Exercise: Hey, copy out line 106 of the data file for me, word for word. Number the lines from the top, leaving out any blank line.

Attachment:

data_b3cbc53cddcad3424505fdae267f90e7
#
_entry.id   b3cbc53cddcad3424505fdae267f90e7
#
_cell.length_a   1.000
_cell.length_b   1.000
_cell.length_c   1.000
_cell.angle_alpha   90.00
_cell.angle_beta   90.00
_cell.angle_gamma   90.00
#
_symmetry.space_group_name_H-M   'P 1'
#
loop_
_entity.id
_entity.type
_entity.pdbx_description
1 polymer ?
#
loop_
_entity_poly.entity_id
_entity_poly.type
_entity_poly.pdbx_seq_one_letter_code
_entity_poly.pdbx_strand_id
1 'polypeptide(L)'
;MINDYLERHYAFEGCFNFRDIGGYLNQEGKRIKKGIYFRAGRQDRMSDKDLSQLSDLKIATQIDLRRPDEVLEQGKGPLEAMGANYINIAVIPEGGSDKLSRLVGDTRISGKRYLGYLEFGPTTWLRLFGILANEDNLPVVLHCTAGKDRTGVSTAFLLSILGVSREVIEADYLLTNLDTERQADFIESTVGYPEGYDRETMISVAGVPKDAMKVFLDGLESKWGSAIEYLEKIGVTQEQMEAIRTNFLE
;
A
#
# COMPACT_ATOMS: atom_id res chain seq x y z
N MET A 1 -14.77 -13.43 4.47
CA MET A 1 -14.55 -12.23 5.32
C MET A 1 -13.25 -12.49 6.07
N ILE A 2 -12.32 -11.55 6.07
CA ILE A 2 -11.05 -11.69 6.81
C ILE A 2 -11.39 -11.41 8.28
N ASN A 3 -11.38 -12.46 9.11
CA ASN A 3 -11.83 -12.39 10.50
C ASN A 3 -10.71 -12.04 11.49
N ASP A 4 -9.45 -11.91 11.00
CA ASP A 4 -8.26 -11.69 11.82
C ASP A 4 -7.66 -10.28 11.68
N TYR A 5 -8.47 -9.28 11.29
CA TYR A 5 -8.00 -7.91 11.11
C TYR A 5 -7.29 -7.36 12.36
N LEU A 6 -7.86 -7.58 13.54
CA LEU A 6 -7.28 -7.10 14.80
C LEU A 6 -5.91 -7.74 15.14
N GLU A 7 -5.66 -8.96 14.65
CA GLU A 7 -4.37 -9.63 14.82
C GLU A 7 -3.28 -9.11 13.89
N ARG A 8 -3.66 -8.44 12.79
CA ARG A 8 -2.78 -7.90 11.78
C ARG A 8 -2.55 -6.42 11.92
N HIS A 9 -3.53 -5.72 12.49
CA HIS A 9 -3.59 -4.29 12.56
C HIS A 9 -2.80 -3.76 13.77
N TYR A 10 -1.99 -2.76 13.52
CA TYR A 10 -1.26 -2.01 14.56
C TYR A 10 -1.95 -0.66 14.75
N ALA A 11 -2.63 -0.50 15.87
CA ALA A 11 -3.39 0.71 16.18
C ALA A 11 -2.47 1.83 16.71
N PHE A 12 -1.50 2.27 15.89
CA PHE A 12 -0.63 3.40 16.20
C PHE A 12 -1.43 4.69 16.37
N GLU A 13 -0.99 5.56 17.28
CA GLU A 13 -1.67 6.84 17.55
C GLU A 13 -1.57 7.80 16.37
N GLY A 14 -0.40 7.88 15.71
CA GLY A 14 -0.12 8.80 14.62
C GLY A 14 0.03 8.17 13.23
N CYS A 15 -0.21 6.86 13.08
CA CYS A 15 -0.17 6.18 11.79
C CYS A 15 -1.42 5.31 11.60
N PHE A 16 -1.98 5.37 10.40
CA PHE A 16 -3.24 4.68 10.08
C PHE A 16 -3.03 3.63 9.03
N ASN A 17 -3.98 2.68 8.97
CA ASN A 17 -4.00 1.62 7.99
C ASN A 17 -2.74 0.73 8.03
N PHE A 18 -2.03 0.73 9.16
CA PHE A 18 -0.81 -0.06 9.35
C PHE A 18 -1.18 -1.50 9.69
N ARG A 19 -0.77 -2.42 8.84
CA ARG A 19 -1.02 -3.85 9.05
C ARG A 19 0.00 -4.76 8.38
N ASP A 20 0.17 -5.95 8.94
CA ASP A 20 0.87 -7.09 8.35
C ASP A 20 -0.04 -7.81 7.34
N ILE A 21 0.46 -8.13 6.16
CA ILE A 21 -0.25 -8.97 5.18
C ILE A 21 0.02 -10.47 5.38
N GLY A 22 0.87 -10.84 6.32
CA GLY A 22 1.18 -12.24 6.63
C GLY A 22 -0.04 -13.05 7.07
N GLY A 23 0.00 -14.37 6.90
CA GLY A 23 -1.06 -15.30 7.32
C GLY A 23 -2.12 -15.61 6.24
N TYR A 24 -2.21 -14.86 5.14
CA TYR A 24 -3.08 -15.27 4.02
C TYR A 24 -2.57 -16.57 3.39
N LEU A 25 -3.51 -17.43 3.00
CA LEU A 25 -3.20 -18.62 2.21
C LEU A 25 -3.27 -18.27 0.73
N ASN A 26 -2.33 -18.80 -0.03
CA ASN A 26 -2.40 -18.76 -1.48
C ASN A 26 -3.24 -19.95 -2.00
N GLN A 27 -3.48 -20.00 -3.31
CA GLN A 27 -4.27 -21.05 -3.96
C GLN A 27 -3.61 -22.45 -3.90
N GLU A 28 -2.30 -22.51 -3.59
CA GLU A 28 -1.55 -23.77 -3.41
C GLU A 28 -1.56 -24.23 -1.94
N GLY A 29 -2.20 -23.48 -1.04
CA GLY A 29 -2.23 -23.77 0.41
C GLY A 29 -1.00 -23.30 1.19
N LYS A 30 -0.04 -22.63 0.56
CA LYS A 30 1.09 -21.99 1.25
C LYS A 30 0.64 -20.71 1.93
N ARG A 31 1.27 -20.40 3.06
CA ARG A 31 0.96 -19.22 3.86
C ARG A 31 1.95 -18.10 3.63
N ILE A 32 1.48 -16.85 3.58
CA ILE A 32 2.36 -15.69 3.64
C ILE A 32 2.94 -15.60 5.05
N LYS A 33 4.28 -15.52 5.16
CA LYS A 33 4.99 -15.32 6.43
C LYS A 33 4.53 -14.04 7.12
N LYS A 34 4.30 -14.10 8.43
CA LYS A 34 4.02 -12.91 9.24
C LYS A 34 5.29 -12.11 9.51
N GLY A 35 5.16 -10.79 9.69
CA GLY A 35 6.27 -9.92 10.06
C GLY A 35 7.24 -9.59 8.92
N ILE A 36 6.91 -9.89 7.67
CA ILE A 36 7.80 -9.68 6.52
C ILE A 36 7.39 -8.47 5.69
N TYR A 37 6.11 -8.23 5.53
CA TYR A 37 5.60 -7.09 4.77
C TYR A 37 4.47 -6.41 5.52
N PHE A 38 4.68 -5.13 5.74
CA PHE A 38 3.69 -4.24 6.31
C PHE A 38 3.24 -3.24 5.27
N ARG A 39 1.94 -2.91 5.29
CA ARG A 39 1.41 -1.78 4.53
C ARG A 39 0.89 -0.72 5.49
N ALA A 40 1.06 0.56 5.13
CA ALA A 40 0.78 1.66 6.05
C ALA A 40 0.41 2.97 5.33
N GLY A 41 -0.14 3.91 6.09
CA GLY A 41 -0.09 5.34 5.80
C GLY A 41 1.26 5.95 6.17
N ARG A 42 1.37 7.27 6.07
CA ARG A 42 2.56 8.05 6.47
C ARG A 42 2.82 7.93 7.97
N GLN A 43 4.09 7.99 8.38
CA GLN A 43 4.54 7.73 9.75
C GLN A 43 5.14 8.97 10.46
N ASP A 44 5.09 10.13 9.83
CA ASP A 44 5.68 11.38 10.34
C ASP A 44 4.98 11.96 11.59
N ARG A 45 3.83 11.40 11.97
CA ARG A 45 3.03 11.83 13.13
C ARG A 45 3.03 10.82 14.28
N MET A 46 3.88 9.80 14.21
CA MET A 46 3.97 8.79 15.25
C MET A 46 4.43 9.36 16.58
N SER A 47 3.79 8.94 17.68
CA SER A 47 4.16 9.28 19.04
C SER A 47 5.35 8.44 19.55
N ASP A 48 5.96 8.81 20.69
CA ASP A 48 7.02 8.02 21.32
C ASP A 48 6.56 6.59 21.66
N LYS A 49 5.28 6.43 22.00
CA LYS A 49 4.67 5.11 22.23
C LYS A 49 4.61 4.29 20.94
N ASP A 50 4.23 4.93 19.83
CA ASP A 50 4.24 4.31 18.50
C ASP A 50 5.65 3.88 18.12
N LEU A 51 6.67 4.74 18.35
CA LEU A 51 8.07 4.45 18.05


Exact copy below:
N ASN A 26 -2.33 -18.80 -0.03